Twenty-three studies were included. The majority showed considerable risk of bias. Analysis of group cognitive–behavioural therapy (CBT) v. usual care alone (14 studies) showed a significant effect in favour of group CBT immediately post-treatment (standardised mean difference (SMD) −0.55 (95% CI −0.78 to −0.32)). There was some evidence of benefit being maintained at short-term (SMD =–0.47 (95% CI −1.06 to 0.12)) and medium- to long-term follow-up (SMD =–0.47 (95% CI – 0.87 to −0.08)). Studies of group CBT v. individually delivered CBT therapy (7 studies) showed a moderate treatment effect in favour of individually delivered CBT immediately post-treatment (SMD = 0.38 (95% CI 0.09–0.66)) but no evidence of difference at short- or medium- to long-term follow-up. Four studies described comparisons for three other types of group psychological therapies.
Group CBT confers benefit for individuals who are clinically depressed over that of usual care alone. Individually delivered CBT is more effective than group CBT immediately following treatment but after 3 months there is no evidence of difference. The quality of evidence is poor. Evidence about group psychological therapies not based on CBT is particularly limited.
A generation ago, Queensland's economy relied heavily — as did the standing of the state government — upon a booming resources sector, a bountiful agricultural sector and a still-growing tourist market. ‘Rocks and crops’ (to use a favourite phrase of Peter Beattie's) were mainstays of the state's economic activity, and had long underpinned the government's investment, development and budgetary planning. While to a large extent the same might be said today, critical changes have taken place in the local economy in the intervening period, cultivated by successive state administrations with the express aim of diversifying an economy that was overwhelmingly geared towards primary production. Now it can be argued that Queensland's economy has metamorphosed into a modern, knowledge-based economy that demands greater emphasis on technology, expertise and innovation — what Premier Peter Beattie liked to promote with his catch-all phrase ‘Smart State’. But how effective was this push for diversification in renewing the state's economic foundations? Since the advent of the Goss Labor government in late 1989, has Queensland really moved from a ‘farm and quarry’ to a ‘smart’ economy?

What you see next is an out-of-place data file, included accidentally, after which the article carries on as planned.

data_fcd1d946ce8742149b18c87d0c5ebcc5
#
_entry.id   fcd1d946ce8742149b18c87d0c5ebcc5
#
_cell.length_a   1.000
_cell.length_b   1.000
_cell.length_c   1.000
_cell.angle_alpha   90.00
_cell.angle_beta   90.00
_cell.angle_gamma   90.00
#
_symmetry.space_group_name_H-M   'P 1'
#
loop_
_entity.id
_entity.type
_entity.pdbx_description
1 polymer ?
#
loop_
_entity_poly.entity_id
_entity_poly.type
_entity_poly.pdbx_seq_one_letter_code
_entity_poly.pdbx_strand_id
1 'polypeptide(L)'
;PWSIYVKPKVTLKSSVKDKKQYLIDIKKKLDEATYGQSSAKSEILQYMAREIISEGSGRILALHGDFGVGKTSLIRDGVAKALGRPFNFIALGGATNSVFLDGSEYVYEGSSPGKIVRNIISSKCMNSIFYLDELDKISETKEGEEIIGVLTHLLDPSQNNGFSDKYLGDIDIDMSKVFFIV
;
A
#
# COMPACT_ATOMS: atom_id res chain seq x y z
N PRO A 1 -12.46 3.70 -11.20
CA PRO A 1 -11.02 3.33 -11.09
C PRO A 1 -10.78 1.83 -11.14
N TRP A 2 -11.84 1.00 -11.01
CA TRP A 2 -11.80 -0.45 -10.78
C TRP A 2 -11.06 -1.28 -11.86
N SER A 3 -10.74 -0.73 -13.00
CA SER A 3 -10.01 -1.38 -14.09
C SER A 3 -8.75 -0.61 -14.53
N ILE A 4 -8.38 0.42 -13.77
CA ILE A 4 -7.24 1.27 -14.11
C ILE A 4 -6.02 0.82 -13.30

The aim of this study was to prioritize hospital admissions for ambulatory care sensitive conditions (ACSCs) and interventions for future research and implementation.